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Title page for ETD etd-05172017-130101


Type of Document Dissertation
Author Petrosyan, Armenak
Author's Email Address arm.petros@gmail.com
URN etd-05172017-130101
Title Dynamical Sampling and Systems of Vectors from Iterative Actions of Operators
Degree PhD
Department Mathematics
Advisory Committee
Advisor Name Title
Akram Aldroubi Committee Chair
Alexander Powell Committee Member
David Smith Committee Member
Douglas Hardin Committee Member
Gieri Simonett Committee Member
Keywords
  • Feichtinger conjecture
  • Reconstruction
  • Shift-Invariant Spaces
  • Sub-Sampling
  • Frames
  • Dynamical Sampling
  • Sampling Theory
Date of Defense 2017-04-11
Availability unrestricted
Abstract
The main problem in sampling theory is to reconstruct a function from its values (samples) on some discrete subset W of its domain. However, taking samples on an appropriate sampling set W is not always practical or even possible - for example, associated measuring devices may be too expensive or scarce.

In the dynamical sampling problem, it is assumed that the sparseness of the sampling locations can be compensated by involving dynamics. For example, when f is the initial state of a physical process (say, change of temperature or air pollution), we can sample its values at the same sampling locations as time progresses, and try to recover f from the combination of these spatio-temporal samples.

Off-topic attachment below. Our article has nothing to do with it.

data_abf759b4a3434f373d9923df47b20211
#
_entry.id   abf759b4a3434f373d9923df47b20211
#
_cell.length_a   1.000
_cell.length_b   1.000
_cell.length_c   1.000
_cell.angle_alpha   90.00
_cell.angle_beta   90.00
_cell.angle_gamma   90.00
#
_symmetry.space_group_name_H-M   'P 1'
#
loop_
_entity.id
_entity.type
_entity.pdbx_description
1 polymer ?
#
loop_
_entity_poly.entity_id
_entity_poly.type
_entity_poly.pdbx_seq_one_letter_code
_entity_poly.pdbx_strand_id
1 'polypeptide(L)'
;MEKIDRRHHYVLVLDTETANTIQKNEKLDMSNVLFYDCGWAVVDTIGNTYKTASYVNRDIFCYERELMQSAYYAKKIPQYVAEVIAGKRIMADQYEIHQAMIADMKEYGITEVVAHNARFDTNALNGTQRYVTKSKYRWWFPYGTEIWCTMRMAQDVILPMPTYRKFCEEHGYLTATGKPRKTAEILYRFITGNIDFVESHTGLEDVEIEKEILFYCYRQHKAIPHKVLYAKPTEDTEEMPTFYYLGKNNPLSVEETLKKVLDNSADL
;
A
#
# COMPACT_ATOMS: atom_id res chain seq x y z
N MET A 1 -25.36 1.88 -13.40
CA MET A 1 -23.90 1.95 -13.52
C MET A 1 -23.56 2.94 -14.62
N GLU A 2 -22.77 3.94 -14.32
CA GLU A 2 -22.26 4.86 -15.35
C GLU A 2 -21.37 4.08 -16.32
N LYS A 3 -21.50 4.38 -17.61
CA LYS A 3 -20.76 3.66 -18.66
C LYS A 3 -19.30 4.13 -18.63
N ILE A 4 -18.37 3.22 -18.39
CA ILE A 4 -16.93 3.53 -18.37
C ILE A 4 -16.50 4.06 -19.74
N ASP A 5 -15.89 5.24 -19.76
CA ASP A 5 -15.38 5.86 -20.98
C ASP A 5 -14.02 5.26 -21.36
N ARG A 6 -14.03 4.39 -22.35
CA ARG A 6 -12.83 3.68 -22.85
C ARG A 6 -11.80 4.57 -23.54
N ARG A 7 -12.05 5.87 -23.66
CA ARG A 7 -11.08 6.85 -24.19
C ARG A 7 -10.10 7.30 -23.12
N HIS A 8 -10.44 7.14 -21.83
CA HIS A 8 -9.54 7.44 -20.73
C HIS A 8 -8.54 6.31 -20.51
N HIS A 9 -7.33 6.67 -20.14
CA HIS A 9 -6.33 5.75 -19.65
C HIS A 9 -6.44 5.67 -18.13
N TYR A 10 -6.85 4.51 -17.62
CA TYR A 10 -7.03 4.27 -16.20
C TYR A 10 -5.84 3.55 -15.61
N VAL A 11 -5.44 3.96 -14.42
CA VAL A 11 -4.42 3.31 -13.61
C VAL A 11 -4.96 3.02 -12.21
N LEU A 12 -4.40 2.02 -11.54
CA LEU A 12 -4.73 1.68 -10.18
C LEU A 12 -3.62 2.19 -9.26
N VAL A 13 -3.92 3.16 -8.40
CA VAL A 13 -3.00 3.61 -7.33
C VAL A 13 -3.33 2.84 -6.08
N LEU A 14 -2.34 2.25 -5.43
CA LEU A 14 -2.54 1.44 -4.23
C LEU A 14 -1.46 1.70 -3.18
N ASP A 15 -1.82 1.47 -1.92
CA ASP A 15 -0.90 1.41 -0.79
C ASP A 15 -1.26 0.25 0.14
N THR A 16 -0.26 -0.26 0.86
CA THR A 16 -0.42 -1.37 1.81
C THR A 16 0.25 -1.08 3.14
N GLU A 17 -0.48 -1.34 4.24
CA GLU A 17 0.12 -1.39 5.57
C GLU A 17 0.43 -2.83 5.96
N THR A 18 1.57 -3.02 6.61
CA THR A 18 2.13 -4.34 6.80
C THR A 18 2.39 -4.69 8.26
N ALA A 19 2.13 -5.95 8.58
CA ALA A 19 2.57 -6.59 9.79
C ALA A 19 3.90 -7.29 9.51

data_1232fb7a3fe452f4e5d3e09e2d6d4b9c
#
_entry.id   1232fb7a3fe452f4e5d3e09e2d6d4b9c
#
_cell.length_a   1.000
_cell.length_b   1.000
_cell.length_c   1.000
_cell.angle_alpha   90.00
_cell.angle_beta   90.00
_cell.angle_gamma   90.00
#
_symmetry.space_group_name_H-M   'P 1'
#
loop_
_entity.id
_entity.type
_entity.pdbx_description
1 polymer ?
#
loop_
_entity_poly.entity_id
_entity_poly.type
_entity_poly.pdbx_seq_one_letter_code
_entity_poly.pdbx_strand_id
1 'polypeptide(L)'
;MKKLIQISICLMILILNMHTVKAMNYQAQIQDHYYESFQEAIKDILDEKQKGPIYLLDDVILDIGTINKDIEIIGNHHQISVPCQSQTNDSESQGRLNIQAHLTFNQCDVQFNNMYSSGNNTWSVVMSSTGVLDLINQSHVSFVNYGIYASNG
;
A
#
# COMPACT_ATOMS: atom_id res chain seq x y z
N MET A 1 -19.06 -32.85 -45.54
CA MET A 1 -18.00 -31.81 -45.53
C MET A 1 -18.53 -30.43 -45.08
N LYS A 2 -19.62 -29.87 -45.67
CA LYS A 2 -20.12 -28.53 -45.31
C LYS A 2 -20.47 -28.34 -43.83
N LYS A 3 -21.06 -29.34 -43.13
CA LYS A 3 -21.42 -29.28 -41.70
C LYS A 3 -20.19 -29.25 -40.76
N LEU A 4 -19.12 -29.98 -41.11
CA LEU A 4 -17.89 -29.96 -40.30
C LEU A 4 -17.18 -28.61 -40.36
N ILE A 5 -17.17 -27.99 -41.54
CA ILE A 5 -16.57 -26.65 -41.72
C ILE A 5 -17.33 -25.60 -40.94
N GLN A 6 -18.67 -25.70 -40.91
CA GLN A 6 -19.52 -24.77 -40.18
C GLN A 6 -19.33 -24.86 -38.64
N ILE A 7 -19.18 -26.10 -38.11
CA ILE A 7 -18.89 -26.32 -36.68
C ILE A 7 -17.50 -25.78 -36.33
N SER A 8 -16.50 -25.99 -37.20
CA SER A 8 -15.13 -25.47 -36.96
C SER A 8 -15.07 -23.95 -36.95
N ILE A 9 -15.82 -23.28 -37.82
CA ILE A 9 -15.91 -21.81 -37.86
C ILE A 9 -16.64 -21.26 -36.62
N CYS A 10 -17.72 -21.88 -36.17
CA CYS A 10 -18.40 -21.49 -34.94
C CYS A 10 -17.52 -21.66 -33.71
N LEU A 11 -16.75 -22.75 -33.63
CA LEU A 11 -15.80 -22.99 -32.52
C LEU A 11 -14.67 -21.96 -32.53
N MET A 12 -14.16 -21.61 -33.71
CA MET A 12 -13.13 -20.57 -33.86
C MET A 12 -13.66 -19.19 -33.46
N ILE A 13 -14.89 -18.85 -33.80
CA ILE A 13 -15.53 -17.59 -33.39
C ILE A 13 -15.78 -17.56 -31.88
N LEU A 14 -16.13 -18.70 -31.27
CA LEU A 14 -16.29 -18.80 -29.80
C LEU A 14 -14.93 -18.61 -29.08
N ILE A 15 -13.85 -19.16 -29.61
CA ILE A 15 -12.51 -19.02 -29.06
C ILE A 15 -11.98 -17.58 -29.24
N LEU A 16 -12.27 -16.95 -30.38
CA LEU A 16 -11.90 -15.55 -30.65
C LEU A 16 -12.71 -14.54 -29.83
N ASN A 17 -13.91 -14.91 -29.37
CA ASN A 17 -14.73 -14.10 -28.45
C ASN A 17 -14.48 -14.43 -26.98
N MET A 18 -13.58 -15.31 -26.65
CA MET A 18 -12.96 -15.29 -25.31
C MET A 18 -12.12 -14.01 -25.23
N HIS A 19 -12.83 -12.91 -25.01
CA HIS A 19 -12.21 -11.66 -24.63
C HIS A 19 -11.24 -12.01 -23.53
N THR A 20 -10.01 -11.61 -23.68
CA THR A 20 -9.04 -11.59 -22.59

In our recent work, we have taken a more operator-theoretic approach to the dynamical sampling problem. We assume that the unknown function f is a vector in some Hilbert space H and A is a bounded linear operator on H. The samples are given in the form (Anf,g) for 0 £ n<L(g) and g Î G,

where G is a countable (finite or infinite) set of vectors in H, and the function L:G® {1,2,...,¥} represents the "sampling level." Then the main problem becomes to recover the unknown vector f Î H from the above measurements.

The dynamical sampling problem has potential applications in plenacoustic sampling, on-chip sensing, data center temperature sensing, neuron-imaging, and satellite remote sensing, and more generally to Wireless Sensor Networks (WSN). It also has connections and applications to other areas of mathematics including C*-algebras, spectral theory of normal operators, and frame theory.

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